6. What does Gatsby mean that Daisy’s love for Tom was “just personal”?
7. While Nick is bound to the Buchanans through ties of family, education and social status, it is with Gatsby that he identifies himself. Explain what this connection is about. Keep in mind that Nick has been growing and maturing as a person. He now sees himself and his society in a very different way than he did when he first moved to the East.
8. Explain Gatsby’s response to the Nick’s compliment that Gatsby is better than the rest of them.
9. In what way is the house truly Gatsby’s “ancestral home”?
10. What is important about Nick thanking Gatsby for his hospitality?
1. What is the significance of Nick arranging Gatsby’s funeral?
2. Discuss why Tom and Daisy leave.
3. Despite the phone call confirming Gatsby’s illegal activities, Nick does not change his opinion of his friend. Explain.
4. Contrast the arrival of Mr. Gatz with the absence of Gatsby’s friends.
5. What is ironic about Mr.Gatz admiring the house?
6. What is the pathos (the quality or power in an actual life experience or in literature, music, speech, or other forms of expression, evoking a feeling of pity or compassion) of Gatsby’s youthful resolutions?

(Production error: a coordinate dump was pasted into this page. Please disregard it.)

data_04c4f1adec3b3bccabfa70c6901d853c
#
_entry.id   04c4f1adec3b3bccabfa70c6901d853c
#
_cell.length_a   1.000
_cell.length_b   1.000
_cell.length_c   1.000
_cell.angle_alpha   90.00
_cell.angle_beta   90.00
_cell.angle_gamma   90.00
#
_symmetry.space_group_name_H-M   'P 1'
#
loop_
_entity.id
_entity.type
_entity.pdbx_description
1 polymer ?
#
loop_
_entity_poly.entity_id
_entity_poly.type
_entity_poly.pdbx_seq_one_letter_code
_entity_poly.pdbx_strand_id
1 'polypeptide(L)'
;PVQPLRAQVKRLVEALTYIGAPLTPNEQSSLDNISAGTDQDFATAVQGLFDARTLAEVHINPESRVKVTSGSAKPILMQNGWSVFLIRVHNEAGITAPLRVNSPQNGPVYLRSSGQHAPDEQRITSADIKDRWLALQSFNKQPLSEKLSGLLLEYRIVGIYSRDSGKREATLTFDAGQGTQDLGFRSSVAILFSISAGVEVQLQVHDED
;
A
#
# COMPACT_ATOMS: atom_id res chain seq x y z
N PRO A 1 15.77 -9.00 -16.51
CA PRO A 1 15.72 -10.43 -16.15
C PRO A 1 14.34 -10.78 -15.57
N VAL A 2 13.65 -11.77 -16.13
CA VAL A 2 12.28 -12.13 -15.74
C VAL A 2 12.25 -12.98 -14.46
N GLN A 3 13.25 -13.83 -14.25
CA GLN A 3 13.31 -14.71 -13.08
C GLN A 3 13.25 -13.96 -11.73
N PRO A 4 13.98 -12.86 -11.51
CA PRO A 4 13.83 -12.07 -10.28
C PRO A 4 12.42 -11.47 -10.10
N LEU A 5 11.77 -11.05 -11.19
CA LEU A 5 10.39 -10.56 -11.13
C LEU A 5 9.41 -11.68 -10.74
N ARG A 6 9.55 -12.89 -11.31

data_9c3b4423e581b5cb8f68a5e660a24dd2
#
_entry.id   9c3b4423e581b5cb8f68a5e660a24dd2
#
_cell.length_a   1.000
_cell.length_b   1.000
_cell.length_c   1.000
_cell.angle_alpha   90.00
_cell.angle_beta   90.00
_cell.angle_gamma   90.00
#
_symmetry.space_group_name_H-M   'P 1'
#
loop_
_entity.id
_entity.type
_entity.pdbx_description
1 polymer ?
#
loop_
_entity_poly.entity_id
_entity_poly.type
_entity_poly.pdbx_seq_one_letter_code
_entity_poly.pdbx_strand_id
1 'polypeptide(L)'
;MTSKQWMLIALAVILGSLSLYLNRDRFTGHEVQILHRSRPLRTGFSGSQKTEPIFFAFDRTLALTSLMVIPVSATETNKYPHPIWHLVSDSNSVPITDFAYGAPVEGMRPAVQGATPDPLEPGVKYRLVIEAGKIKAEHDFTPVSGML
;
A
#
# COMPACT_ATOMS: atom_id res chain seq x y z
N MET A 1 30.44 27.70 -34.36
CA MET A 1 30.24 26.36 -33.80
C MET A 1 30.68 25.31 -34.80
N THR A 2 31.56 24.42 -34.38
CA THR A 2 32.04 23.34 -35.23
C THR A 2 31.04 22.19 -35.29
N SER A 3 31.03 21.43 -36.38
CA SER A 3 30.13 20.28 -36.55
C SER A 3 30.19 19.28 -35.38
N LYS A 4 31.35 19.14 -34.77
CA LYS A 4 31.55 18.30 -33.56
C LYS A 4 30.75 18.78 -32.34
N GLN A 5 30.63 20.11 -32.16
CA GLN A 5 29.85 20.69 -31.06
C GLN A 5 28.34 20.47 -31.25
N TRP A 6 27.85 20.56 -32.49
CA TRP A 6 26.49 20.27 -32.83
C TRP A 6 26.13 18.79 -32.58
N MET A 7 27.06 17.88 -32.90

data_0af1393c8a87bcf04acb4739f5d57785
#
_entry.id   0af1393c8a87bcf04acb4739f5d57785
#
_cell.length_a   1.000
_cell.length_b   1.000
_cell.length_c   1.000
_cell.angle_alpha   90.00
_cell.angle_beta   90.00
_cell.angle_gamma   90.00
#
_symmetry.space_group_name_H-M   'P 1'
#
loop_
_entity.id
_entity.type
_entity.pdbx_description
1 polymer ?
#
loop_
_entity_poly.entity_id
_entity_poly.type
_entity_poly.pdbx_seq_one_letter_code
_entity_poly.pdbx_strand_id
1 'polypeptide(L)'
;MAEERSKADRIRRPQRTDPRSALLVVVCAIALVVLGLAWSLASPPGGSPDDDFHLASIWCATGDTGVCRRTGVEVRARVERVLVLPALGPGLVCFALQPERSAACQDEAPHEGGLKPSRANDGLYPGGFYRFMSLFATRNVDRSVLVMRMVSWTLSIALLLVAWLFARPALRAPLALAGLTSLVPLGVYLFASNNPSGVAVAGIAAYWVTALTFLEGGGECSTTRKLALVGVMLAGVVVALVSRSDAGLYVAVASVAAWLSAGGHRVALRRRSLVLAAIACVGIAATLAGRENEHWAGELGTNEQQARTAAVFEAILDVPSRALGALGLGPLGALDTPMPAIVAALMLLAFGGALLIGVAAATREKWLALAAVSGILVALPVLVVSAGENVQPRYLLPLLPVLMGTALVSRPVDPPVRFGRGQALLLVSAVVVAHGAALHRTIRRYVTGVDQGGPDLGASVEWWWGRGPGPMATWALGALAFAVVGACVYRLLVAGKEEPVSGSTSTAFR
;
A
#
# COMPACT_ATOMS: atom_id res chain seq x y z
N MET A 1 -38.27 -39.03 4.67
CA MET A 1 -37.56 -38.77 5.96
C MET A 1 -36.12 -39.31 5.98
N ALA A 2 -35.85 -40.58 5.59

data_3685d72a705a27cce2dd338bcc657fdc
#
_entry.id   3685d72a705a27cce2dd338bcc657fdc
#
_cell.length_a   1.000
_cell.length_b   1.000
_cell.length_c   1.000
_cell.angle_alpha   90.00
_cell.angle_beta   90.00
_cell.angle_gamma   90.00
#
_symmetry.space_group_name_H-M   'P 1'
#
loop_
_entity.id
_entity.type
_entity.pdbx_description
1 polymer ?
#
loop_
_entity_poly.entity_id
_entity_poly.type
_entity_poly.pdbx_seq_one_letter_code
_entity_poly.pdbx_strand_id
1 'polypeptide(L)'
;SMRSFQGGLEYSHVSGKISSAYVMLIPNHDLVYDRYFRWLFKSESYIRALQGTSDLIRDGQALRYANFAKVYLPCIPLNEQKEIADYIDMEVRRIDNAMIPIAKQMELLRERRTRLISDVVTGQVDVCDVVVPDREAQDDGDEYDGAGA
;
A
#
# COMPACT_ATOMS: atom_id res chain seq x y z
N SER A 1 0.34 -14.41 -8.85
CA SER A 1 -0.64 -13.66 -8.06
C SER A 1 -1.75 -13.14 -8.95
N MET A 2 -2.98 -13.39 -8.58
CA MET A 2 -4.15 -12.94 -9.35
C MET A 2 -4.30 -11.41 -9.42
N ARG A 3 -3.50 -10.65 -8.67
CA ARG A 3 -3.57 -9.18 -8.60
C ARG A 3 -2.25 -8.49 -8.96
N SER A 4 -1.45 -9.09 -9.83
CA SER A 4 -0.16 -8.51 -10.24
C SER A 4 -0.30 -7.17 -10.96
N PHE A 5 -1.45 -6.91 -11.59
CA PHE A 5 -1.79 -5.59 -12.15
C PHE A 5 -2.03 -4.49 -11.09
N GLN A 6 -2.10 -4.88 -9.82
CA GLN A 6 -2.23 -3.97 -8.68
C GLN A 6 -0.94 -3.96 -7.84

James Jerome Hill (September 16, 1838 – May 29, 1916), was a noted Canadian-American railroad executive, was the Empire Builder who started with nothing but a vision of the future. It was the vision that made him special and different from others involved in business. He saw what he was working toward and used his business strategies to always plan for the future. Unlike other railroad builders such as Cornelius Vanderbilt who built their railroads around a population, Hill built a population around his railroad. This technique was unsuccessful for others but Hill's business skill, experience, and planning made his railroad progress rapidly. The land he built on was considered a wasteland, unsuitable for population. Hill was not a selfish man but instead one who used his business skills to develop the best railroad network possible. His railroads went from the Great Lakes to the Puget Sound and from Canada to the South. As his railroads grew, he extended his empire across the Pacific to the Orient. Hill's railroads were impressive in length, growth rate, and revenue.
7. Compare and contrast Gatsby with James. J. Hill.
8. What is the significance of the owl-eyed man attending Gatsby’s funeral?
9. What is the significance of Jordan’s comment about the “bad driver”?
10. How does Tom cling to his vision of himself, just as Gatsby clings to his vision of Daisy?
11. Why does Nick shake Tom’s hand?
12. Why does Nick think that Gatsby’s tragedy is a contrast between East and West? Do you agree? Explain.
13. Who is the real gentleman in the novel and what does he represent in terms of values and beliefs?
14. Explain how Nick has learned the true meaning of his father’s advice about judgment.
15. Fitzgerald is concerned with moral decisions and their effect on character. Yet how can we make moral decisions in a society which possesses no meaningful values by which to judge those decisions?